Saturday, November 01, 2008

November 2008

This month features John Grey and Isaiah Vianese

John Grey


Sky, the color of gun-barrels,
cracks at the edge of the morning.
Winter's shaken out of stupor,
stiffly broods as voles and mice
skitter out of their dens,
across fields of melting snow,
leave provocative spoors
for wind and cold to bluster over.
A hungry owl hoots at the sudden entrance
of his prey on the dull white stage.
Overhead, clouds break even more apart.
The smallest of creatures have decided
the weather must change.
Feast for the raptor is preferable
to days dark as night in the clinging chill.
The world turns on paw-prints in snow,
narrow gauge tracks trembling with light.


So much haze,
can barely see the buildings.
Houses succumb like remote villages
to rebel armies.
Dawn is out there somewhere,
morning right behind.
But who has the wherewithal
to raze this fog
and let time go about its business.
Birds try
but a trill here, a chirp there,
won't budge it.
Nor the lonely howl of a hound.
Or a daisy poking out of a lawn
and wondering what the hell
it's got itself into.
Quick God,
get behind the controls.
You've got the noises right,
the trucks, the cars,
the shuffle of mill-workers
down the sidewalk.
But your light meter is off.
Your air controls are set to smog.
Maybe this is your revenge
for this being city.
Man gets above himself
one skyscraper at a time.
How boastful his hotels.
How blasphemous his statues.
You're paying him back
for a bridge or two
or a tower or an overpass.
For an hour or more
you won't left him see
what he has wrought.
Then the haze bums off.
In the head, of all places.


Snails glide slow across the sidewalk,
but almost skate down slippery basswood leaves.
A spider darts along the fingers of its web,
stops short at every mirror of the lingering rain-drops.
Having cruelled me, the weather is now full of
apologies and sunshine.
Birds drink from fluttering pools.
Trees suck up their surrounds.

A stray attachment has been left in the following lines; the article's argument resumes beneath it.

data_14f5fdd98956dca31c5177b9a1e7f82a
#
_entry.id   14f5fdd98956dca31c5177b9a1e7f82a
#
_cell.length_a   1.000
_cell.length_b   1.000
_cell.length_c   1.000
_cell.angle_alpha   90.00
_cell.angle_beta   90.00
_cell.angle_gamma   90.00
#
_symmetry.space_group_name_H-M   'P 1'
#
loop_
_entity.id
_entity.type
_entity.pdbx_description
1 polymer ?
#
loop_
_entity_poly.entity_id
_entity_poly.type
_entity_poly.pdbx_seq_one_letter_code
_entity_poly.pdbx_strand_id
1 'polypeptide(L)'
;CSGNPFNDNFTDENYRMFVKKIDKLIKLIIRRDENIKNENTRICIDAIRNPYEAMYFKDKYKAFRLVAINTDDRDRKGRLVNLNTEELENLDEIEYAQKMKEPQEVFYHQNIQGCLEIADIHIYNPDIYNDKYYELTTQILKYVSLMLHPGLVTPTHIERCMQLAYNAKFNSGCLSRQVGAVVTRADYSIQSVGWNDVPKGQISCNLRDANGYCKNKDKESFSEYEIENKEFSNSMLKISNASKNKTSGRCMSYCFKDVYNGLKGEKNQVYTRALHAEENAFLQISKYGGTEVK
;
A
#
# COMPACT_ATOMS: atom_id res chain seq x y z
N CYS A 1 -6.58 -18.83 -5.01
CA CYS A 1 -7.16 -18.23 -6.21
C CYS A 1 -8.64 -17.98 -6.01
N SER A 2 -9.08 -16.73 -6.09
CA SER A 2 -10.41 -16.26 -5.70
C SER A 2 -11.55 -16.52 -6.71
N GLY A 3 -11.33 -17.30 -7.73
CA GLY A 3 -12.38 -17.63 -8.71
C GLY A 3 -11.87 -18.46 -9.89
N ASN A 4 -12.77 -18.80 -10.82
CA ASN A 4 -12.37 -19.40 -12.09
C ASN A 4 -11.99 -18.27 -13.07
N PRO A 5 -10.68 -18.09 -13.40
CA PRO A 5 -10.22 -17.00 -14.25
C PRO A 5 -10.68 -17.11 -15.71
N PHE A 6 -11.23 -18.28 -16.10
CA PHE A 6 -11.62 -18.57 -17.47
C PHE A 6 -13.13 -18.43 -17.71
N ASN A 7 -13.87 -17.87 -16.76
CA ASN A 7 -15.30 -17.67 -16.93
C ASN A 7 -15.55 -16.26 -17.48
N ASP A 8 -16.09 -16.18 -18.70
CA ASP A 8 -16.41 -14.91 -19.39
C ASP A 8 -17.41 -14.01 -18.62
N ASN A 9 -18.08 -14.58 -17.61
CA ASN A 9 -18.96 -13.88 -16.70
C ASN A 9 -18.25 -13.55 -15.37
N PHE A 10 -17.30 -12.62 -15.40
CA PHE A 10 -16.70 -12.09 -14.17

A beetle crawls over my shoe.
Insect and I are full of ourselves,
glad to be here.

It's just a short walk
to the pond of leaping fish.
How much more eager
those frantic bolts into mid-air
now that their circus tent has been replenished.
Herons spread their full regalia, white to blue.
With clouds dispersed,
reflection is at its height.

Of course, I adore water lilies,
white and tapering and gently dunked
a pollen's breath beneath the surface.
Better than Monet, I figure.
But, then again, nature doesn't have to haul
its easel, paints and brushes to this spot.

Soon enough the field will dry,
my body will be nothing more
than the business of the blood.
I will flop my weight amid tender blades.
Grass, my superior, while I sleep, forgive me.

John Grey has been previously published in the Worcester Review, South Carolina Review and The Pedestal. He lives in Rhode Island.

Isaiah Vianese


A Frank Sinatra tune plays for you
in a dive downtown. I'm warm with whiskey
at the bar, and then with coffee,
sobering up at a corner table.

I wear this heavy coat to please you,
and you wear that frozen shell.
Perhaps tonight, love, I'll come back.

Isaiah Vianese's poems have appeared or are forthcoming in The Cherry Blossom Review, The Fourth River and Clockwise Cat. He lives and writes in Missouri.

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